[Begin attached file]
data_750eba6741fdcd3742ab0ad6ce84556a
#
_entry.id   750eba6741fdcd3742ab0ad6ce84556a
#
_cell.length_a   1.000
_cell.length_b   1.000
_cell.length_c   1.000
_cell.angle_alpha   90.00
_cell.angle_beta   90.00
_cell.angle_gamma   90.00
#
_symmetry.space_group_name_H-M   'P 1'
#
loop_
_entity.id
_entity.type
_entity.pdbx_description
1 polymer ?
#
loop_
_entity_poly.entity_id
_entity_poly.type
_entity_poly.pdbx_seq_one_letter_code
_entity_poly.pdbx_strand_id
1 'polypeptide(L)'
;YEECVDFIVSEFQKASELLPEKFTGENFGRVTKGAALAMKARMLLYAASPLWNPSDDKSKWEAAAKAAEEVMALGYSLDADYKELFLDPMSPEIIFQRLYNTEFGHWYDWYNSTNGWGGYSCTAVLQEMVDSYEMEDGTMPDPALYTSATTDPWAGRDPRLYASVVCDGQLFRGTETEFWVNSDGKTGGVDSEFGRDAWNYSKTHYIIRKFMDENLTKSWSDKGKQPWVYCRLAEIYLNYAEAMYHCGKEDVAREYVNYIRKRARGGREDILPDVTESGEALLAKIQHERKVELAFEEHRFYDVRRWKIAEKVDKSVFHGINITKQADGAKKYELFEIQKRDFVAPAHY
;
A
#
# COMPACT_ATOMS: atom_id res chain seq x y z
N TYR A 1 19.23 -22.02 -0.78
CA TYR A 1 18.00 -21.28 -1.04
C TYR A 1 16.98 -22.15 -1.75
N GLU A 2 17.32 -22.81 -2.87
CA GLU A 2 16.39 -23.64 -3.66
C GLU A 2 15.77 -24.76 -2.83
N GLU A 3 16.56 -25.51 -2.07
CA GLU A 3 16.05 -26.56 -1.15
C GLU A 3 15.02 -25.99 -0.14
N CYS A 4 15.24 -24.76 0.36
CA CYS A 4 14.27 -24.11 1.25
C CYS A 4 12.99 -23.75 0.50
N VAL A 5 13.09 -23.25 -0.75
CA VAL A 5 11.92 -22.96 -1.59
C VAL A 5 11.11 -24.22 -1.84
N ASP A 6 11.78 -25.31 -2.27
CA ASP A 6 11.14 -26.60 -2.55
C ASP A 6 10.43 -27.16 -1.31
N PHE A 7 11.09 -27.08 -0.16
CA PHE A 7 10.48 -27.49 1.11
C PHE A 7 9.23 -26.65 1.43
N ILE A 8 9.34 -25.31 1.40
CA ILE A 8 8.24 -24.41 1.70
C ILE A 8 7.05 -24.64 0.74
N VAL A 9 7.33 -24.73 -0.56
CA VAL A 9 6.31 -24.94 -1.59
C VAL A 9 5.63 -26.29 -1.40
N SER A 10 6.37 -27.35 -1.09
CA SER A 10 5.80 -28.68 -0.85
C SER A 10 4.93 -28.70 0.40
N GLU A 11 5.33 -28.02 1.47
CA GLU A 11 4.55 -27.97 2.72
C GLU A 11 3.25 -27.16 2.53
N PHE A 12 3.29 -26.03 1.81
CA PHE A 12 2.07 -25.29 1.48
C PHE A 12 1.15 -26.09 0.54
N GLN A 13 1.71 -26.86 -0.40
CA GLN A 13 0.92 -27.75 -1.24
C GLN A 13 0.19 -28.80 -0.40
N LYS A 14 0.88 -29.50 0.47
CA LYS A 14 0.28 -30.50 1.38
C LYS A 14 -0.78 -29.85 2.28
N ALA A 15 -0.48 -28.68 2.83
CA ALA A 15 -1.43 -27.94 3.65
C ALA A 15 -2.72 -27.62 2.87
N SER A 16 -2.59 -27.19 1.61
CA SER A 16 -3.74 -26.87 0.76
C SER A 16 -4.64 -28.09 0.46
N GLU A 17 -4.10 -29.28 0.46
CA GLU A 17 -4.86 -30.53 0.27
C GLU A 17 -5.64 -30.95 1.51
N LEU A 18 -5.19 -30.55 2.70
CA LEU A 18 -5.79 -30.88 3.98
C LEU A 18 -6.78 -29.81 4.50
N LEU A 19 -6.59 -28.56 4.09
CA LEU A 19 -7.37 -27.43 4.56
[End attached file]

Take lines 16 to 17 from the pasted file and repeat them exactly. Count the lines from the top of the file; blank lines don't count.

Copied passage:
_entity.type
_entity.pdbx_description